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BAMAKO (Reuters) - Private media in Mali have launched a news blackout until authorities free the editor of a newspaper detained last week after publishing an open letter criticising the leader of last year's military coup in the West African state.
Most private media have observed the strike, which began on Tuesday, to protest the detention of the editor of Le Republicain, Boukary Daou, on March 6. He has yet to be officially charged with any crime.
The newsstands of the dusty riverside capital Bamako, which normally hold more than 30 newspaper titles, looked sparse on Wednesday as the strike entered its second day, leaving a vacuum of news during a French-led offensive against Islamist rebels in northern Mali.
Private radio stations were either silent or playing only music. Even religious radio channels, which had continued their normal programming on Monday, fell silent or switched to readings of the Koran on Tuesday.
"The strike has been very widely observed, by 100 percent of the written press and 90 percent of private radio stations," said Alexis Kalambry, general secretary of the written press association and editor of the Echos newspaper.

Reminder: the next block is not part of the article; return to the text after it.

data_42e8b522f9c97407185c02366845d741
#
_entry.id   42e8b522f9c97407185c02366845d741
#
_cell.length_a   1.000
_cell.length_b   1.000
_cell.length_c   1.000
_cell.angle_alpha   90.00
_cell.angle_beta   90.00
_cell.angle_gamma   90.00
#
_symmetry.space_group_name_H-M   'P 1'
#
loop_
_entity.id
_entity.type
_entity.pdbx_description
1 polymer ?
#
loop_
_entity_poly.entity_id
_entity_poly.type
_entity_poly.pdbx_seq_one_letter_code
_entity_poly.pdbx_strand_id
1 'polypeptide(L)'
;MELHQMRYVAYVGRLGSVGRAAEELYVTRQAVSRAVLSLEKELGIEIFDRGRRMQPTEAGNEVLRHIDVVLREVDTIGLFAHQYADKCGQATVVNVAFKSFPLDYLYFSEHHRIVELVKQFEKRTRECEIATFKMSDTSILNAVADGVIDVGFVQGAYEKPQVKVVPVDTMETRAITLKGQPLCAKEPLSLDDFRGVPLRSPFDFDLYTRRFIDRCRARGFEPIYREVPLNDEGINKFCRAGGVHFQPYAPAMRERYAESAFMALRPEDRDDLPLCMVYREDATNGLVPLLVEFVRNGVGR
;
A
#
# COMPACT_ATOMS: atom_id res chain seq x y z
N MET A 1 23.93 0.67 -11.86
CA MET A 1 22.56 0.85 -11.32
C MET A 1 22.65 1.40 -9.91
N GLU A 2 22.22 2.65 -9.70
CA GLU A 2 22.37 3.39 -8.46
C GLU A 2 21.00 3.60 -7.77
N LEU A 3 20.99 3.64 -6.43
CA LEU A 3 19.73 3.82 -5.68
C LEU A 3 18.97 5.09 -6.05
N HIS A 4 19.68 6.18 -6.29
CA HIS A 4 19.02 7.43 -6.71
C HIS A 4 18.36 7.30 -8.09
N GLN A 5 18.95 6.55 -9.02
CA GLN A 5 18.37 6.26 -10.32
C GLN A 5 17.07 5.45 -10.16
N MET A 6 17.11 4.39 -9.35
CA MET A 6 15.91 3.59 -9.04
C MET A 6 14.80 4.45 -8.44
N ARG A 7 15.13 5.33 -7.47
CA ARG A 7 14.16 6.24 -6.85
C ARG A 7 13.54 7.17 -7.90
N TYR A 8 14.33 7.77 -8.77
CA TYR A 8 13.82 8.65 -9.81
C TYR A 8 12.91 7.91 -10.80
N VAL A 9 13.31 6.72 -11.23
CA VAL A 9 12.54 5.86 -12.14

"This strike will be followed all week until the liberation of our colleague," he said.
The open letter, signed by Captain Toure and dated March 1, said that Malian soldiers combating al Qaeda-linked Islamist rebels in the country's desert north were angry at their lack of equipment and rations, while military leaders in Bamako were living in comfort on high salaries.
It complained that Captain Amadou Sanogo, who led a March 2012 coup and has since been named to a post overseeing military reform under an interim government, was being paid some 4 million CFA francs (5,292 pounds) a month -- a huge amount in the landlocked African country.
Most of Mali's 16 million people scrape by on less than two dollars a day.
"We want to know if you have to carry out a coup to be recognised as a good soldier?" asked the letter signed by Captain Toure.
Mali's interim President Dioncounda Traore said on a visit to Dakar on Tuesday that justice must be allowed to run its course but he noted that the letter had undermined the morale of the Malian military, which was unacceptable at a time of war.
Press watchdog Reporters Without Borders welcomed the decision by Malian media to strike until Daou was released by state security police.
The founder of the newspaper and member of the anti-coup FDR party, Tiebile Drame, was also arrested on Friday but subsequently released.
"The FDR rigorously condemns this arbitrary detention which seeks to intimidate and mussel the Malian press," the party said in a statement.
(Reporting by Tiemoko Diallo; Writing by Daniel Flynn)